Hammonasset Osprey Camera


The Osprey camera at Hammonasset Beach State Park in Madison was made possible by
Ted Williams
and a grant from the
French Foundation
in collaboration with the
Connecticut Department of Energy & Environmental Protection,
Meigs Point Nature Center,
and the
Friends of Hammonasset.

This is a wild Osprey nest and anything can happen. While we hope that healthy Osprey chicks will end up fledging from the nest this summer, things like sibling rivalry, predators, and natural disaster can affect this Osprey family and may be difficult to watch. As hard as it may be to see anything happen to our Osprey, we will let nature take its course and not intervene.

If you enjoyed our Osprey cam, consider supporting Menunkatuck’s projects with your tax deductible donation.

Menunkatuck Audubon Society is a 501(c)(3) organization.

See something interesting? Email Lorrie at lorrie@menunkatuck.org with the day/time.

The Osprey camera is located just west of the Meigs Point Nature Center.

We use infrared light for nighttime viewing. Infrared is not visible to the Ospreys or to humans, however, the video camera can capture the images.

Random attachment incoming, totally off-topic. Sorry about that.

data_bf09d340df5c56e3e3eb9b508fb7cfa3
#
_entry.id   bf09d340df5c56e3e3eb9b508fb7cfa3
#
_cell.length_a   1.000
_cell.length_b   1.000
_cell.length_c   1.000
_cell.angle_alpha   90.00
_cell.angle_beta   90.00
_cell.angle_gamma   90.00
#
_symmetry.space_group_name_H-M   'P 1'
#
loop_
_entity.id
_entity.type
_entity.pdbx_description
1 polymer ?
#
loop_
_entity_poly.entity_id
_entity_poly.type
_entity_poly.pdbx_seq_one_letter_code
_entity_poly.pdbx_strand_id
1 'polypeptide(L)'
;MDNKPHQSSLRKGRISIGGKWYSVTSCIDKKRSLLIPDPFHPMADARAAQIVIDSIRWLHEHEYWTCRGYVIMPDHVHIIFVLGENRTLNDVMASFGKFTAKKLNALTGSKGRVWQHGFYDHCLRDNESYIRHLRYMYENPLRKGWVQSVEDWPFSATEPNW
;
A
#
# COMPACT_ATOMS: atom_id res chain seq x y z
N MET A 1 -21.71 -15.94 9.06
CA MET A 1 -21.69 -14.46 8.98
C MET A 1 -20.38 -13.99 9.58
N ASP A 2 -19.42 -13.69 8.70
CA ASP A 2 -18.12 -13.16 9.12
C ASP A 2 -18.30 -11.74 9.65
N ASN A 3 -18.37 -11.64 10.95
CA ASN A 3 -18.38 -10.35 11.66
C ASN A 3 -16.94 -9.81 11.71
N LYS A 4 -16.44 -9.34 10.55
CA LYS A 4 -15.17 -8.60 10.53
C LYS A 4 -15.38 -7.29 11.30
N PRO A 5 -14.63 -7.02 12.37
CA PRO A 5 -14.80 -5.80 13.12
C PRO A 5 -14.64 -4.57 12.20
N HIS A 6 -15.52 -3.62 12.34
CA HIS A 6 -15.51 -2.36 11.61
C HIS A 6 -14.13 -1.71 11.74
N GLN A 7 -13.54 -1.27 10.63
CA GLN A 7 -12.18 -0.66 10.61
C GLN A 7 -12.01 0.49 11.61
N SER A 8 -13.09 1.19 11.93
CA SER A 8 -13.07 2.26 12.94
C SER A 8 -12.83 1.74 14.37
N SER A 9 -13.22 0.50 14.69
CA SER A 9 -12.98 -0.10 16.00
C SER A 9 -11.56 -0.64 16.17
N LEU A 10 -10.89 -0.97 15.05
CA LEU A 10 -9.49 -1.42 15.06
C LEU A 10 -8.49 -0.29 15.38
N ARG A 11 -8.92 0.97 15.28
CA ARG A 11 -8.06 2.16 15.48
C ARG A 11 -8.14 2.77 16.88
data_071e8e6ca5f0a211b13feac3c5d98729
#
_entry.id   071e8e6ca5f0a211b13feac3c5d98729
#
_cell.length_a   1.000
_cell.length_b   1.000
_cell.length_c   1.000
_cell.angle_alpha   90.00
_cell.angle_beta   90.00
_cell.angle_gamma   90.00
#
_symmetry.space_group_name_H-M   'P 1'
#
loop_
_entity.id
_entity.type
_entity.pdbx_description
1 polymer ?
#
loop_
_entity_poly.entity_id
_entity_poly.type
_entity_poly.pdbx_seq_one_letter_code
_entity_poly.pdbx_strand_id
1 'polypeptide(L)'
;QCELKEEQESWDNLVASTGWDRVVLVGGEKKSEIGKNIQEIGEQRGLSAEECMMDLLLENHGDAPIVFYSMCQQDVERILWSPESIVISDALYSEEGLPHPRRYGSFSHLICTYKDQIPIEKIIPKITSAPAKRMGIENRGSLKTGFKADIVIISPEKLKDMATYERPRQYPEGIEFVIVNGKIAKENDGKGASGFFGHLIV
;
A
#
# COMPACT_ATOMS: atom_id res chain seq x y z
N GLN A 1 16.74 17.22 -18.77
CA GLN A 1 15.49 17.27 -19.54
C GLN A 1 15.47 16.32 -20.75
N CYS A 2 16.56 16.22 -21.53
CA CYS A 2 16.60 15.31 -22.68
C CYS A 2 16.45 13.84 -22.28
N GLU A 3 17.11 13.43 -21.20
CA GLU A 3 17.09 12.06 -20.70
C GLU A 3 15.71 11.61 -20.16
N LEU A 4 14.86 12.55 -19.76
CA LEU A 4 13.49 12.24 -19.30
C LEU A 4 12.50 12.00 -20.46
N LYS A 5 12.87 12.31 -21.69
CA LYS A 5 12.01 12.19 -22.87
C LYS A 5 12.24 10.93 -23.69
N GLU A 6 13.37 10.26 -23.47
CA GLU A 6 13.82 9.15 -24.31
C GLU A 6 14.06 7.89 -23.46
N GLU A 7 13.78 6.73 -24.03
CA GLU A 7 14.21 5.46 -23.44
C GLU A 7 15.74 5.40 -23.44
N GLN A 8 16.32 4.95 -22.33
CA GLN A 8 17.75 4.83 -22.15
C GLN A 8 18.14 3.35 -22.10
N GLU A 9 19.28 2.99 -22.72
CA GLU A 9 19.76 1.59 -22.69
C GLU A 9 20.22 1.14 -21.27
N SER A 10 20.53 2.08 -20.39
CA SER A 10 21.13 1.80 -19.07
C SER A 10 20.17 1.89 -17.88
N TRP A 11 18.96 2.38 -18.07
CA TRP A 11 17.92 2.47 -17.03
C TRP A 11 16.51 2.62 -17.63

We expect the first egg to hatch on or about May 25.

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Hammonasset Osprey Camera — 84 Comments

  1. Hi Roz….from Cornell: https://birdsna.org/Species-Account/bna/species/osprey/breeding

    Incubation
    From AFP and others as indicated. Both sexes incubate, but female generally does most; e.g., females did 70% of incubation during daylight hours at 3 nests in northern California (Levenson 1979). Female nearly always incubates at night. Male usually provides female with all food during this period; female takes fish to nearby perch and feeds there; male generally incubates while female feeds, but will initiate incubation independent of food transfers. Considerable variation among pairs in division of incubation labor, male sometimes doing the majority; needs study. Incubation often begins with first egg but sometimes sporadic until second egg is laid. Incubation period (first egg to first hatch) 37 d (range 34–40 in United Kingdom; Green 1976); 38.5 d ± 1.1 SD (range 36–42 in British Columbia; Steeger et al. 1992). Incubation period is substantially longer than expected for a raptor of this size, perhaps because females develop only a small brood patch, potentially limiting their ability to maintain high egg temperatures; needs further study.

  2. Jason you ask great questions…you might want to read Alan Poole’s book on Osprey “Osprey, a Natural and Unnatural history”, it is available at a library (I bought mine on ebay since I believe it is out of print) I have heard Dr. Spitzer say when the male catches fish, he generally sits nearby and rips the head off the fish, thereby not only teaching the young what to do, but also starting their gastrointestinal juices for feeding. Last night he added that it also helps keep some of the mess out of the nest, which would otherwise of course have a strong stench and attract bugs.

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